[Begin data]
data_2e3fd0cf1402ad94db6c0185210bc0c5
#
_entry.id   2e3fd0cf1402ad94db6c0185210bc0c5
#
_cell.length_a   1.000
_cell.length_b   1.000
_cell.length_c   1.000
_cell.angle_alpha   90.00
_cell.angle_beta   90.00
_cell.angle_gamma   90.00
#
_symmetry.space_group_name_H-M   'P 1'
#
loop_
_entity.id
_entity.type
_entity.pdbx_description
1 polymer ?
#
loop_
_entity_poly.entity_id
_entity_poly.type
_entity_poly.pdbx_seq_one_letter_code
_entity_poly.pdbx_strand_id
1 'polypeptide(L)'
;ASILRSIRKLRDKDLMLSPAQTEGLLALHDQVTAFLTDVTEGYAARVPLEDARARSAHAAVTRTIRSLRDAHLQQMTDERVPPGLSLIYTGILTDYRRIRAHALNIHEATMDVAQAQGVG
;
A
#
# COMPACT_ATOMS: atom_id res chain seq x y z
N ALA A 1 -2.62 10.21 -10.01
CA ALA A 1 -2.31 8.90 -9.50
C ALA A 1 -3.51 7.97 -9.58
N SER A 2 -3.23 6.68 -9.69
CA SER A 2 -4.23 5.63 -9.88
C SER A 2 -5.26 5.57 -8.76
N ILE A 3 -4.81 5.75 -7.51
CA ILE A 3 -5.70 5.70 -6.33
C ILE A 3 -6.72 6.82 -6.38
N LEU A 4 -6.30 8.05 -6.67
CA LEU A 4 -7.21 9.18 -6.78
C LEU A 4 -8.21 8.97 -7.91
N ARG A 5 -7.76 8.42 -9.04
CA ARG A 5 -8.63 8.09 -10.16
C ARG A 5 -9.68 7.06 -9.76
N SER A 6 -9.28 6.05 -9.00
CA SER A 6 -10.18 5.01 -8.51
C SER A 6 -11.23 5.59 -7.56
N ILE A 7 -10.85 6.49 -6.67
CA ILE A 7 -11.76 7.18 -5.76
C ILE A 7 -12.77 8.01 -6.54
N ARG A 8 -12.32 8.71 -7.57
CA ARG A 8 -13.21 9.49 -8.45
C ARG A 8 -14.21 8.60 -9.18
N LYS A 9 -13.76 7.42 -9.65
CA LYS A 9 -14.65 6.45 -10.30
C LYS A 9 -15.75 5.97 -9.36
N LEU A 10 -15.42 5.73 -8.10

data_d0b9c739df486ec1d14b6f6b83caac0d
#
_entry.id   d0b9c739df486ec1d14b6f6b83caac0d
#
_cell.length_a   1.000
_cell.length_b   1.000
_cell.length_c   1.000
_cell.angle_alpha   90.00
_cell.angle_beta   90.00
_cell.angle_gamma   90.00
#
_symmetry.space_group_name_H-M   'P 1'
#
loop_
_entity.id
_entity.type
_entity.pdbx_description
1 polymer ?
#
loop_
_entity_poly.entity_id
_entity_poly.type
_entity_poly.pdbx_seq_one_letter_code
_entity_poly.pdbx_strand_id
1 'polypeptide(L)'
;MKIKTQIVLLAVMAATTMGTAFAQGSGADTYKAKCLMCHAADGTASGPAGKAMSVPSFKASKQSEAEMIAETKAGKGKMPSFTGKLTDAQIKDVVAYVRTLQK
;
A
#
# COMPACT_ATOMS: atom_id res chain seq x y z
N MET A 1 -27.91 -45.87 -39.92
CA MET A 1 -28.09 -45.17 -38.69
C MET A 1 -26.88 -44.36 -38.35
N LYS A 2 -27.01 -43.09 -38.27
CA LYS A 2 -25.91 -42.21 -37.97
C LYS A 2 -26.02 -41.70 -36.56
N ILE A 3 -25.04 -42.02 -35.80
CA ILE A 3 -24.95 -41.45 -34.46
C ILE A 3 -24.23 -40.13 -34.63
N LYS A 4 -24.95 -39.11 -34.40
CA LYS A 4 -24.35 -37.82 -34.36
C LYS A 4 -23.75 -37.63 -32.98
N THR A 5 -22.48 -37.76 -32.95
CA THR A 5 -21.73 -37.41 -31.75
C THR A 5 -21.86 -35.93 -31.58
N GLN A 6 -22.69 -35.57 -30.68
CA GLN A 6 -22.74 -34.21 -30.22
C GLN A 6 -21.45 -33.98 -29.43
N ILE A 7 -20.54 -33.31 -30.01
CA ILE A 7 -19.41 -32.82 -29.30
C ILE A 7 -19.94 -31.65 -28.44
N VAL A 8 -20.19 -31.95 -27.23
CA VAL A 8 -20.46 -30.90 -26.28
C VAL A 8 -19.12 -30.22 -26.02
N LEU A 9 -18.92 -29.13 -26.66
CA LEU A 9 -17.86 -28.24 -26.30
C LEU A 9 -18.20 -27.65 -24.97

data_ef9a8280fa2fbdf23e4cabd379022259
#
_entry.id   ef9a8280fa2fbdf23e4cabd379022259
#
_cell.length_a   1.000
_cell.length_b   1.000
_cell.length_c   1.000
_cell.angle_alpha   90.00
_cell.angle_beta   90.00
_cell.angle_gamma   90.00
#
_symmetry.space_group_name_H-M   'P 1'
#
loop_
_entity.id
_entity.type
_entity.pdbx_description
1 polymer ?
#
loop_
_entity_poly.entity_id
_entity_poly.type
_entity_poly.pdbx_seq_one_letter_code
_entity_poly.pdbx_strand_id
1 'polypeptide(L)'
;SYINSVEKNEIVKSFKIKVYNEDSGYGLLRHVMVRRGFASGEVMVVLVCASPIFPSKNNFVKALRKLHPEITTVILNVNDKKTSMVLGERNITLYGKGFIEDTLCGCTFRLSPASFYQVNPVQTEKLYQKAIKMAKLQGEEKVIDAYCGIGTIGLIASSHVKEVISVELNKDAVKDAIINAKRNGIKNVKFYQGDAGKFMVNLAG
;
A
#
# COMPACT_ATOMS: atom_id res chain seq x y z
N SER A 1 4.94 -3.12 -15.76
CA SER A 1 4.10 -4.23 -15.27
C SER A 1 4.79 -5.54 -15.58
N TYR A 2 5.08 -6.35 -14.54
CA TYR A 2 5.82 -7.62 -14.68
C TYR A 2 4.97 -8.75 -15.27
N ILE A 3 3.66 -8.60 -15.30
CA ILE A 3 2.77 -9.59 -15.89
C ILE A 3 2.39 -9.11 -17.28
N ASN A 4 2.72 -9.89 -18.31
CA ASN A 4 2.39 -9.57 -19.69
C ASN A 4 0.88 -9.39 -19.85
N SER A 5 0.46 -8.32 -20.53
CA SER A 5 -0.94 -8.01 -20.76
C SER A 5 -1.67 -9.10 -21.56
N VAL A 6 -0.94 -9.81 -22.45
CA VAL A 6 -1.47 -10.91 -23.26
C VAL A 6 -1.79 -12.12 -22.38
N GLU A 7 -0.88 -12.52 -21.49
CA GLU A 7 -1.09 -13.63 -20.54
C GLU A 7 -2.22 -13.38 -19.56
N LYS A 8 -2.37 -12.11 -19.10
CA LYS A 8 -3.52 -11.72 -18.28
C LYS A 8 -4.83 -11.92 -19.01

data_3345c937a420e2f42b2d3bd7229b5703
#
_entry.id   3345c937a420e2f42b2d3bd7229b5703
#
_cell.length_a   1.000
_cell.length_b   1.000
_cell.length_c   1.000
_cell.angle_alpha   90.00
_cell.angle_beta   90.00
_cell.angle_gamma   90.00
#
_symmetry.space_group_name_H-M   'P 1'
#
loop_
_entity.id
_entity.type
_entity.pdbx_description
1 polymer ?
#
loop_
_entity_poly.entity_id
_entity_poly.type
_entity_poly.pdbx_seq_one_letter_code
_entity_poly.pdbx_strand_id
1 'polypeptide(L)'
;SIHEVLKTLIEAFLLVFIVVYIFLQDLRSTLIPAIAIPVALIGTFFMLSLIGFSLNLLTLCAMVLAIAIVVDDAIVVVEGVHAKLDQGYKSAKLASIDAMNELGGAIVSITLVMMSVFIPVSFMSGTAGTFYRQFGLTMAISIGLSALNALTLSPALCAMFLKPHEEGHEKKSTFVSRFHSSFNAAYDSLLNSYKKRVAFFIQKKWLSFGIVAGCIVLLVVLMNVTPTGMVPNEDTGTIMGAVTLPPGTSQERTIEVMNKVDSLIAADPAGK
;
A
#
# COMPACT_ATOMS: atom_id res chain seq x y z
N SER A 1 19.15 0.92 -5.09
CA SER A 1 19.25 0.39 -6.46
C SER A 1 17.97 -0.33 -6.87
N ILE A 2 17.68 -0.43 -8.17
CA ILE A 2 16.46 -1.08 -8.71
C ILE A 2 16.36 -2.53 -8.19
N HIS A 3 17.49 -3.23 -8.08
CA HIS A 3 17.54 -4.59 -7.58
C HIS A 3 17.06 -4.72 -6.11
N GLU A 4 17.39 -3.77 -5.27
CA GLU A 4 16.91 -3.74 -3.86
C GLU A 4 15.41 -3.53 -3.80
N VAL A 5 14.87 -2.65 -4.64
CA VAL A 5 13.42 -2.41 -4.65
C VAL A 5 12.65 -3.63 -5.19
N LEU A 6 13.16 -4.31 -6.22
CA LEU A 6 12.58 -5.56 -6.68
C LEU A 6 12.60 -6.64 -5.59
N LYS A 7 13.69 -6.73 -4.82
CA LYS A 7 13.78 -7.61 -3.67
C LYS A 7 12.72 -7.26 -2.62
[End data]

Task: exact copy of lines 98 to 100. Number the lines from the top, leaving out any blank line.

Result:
N LYS A 4 -24.95 -39.11 -34.40
CA LYS A 4 -24.35 -37.82 -34.36
C LYS A 4 -23.75 -37.63 -32.98